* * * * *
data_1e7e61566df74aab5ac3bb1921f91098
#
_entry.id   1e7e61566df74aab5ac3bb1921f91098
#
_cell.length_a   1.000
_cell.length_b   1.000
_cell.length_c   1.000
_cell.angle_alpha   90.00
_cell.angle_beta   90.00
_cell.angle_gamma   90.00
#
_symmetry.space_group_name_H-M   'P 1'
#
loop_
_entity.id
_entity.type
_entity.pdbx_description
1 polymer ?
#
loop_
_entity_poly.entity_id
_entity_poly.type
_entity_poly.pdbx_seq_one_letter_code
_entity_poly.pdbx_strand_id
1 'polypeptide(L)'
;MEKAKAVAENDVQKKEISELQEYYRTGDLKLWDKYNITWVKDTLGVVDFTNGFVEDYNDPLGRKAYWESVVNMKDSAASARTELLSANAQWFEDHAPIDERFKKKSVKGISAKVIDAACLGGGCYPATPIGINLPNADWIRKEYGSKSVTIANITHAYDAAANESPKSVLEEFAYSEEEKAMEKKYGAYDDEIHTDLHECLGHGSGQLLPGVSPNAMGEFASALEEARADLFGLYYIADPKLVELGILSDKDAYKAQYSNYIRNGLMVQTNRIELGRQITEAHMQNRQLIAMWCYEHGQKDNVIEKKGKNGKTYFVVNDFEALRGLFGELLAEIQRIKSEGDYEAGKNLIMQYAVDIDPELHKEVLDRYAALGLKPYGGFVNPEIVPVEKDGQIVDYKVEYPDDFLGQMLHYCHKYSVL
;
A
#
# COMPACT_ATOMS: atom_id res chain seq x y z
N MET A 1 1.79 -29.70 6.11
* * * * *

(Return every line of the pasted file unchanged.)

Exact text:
data_1e7e61566df74aab5ac3bb1921f91098
#
_entry.id   1e7e61566df74aab5ac3bb1921f91098
#
_cell.length_a   1.000
_cell.length_b   1.000
_cell.length_c   1.000
_cell.angle_alpha   90.00
_cell.angle_beta   90.00
_cell.angle_gamma   90.00
#
_symmetry.space_group_name_H-M   'P 1'
#
loop_
_entity.id
_entity.type
_entity.pdbx_description
1 polymer ?
#
loop_
_entity_poly.entity_id
_entity_poly.type
_entity_poly.pdbx_seq_one_letter_code
_entity_poly.pdbx_strand_id
1 'polypeptide(L)'
;MEKAKAVAENDVQKKEISELQEYYRTGDLKLWDKYNITWVKDTLGVVDFTNGFVEDYNDPLGRKAYWESVVNMKDSAASARTELLSANAQWFEDHAPIDERFKKKSVKGISAKVIDAACLGGGCYPATPIGINLPNADWIRKEYGSKSVTIANITHAYDAAANESPKSVLEEFAYSEEEKAMEKKYGAYDDEIHTDLHECLGHGSGQLLPGVSPNAMGEFASALEEARADLFGLYYIADPKLVELGILSDKDAYKAQYSNYIRNGLMVQTNRIELGRQITEAHMQNRQLIAMWCYEHGQKDNVIEKKGKNGKTYFVVNDFEALRGLFGELLAEIQRIKSEGDYEAGKNLIMQYAVDIDPELHKEVLDRYAALGLKPYGGFVNPEIVPVEKDGQIVDYKVEYPDDFLGQMLHYCHKYSVL
;
A
#
# COMPACT_ATOMS: atom_id res chain seq x y z
N MET A 1 1.79 -29.70 6.11